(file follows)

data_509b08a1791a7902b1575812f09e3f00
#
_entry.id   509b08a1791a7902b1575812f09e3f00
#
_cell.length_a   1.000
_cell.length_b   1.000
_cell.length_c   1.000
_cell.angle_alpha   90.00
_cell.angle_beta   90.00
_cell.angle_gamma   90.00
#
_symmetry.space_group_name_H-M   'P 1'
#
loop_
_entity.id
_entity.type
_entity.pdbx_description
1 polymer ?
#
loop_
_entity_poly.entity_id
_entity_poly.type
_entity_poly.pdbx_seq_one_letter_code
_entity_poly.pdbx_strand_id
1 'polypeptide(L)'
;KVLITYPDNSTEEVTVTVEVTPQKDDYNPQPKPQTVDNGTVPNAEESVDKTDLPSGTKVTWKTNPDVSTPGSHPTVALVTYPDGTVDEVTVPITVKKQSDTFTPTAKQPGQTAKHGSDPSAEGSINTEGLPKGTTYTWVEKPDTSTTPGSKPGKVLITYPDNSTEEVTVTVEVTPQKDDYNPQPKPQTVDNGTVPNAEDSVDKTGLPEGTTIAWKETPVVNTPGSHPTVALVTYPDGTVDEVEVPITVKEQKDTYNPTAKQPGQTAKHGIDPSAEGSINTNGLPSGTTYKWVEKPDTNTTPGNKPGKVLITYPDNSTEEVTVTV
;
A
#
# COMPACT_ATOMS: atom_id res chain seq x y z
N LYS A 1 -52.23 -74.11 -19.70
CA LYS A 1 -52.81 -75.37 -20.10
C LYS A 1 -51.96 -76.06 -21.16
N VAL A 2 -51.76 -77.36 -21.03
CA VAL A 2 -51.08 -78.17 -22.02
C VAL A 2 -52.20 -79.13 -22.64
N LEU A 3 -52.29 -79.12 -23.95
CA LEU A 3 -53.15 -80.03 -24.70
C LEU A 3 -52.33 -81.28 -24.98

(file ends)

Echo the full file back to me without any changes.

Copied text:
data_509b08a1791a7902b1575812f09e3f00
#
_entry.id   509b08a1791a7902b1575812f09e3f00
#
_cell.length_a   1.000
_cell.length_b   1.000
_cell.length_c   1.000
_cell.angle_alpha   90.00
_cell.angle_beta   90.00
_cell.angle_gamma   90.00
#
_symmetry.space_group_name_H-M   'P 1'
#
loop_
_entity.id
_entity.type
_entity.pdbx_description
1 polymer ?
#
loop_
_entity_poly.entity_id
_entity_poly.type
_entity_poly.pdbx_seq_one_letter_code
_entity_poly.pdbx_strand_id
1 'polypeptide(L)'
;KVLITYPDNSTEEVTVTVEVTPQKDDYNPQPKPQTVDNGTVPNAEESVDKTDLPSGTKVTWKTNPDVSTPGSHPTVALVTYPDGTVDEVTVPITVKKQSDTFTPTAKQPGQTAKHGSDPSAEGSINTEGLPKGTTYTWVEKPDTSTTPGSKPGKVLITYPDNSTEEVTVTVEVTPQKDDYNPQPKPQTVDNGTVPNAEDSVDKTGLPEGTTIAWKETPVVNTPGSHPTVALVTYPDGTVDEVEVPITVKEQKDTYNPTAKQPGQTAKHGIDPSAEGSINTNGLPSGTTYKWVEKPDTNTTPGNKPGKVLITYPDNSTEEVTVTV
;
A
#
# COMPACT_ATOMS: atom_id res chain seq x y z
N LYS A 1 -52.23 -74.11 -19.70
CA LYS A 1 -52.81 -75.37 -20.10
C LYS A 1 -51.96 -76.06 -21.16
N VAL A 2 -51.76 -77.36 -21.03
CA VAL A 2 -51.08 -78.17 -22.02
C VAL A 2 -52.20 -79.13 -22.64
N LEU A 3 -52.29 -79.12 -23.95
CA LEU A 3 -53.15 -80.03 -24.70
C LEU A 3 -52.33 -81.28 -24.98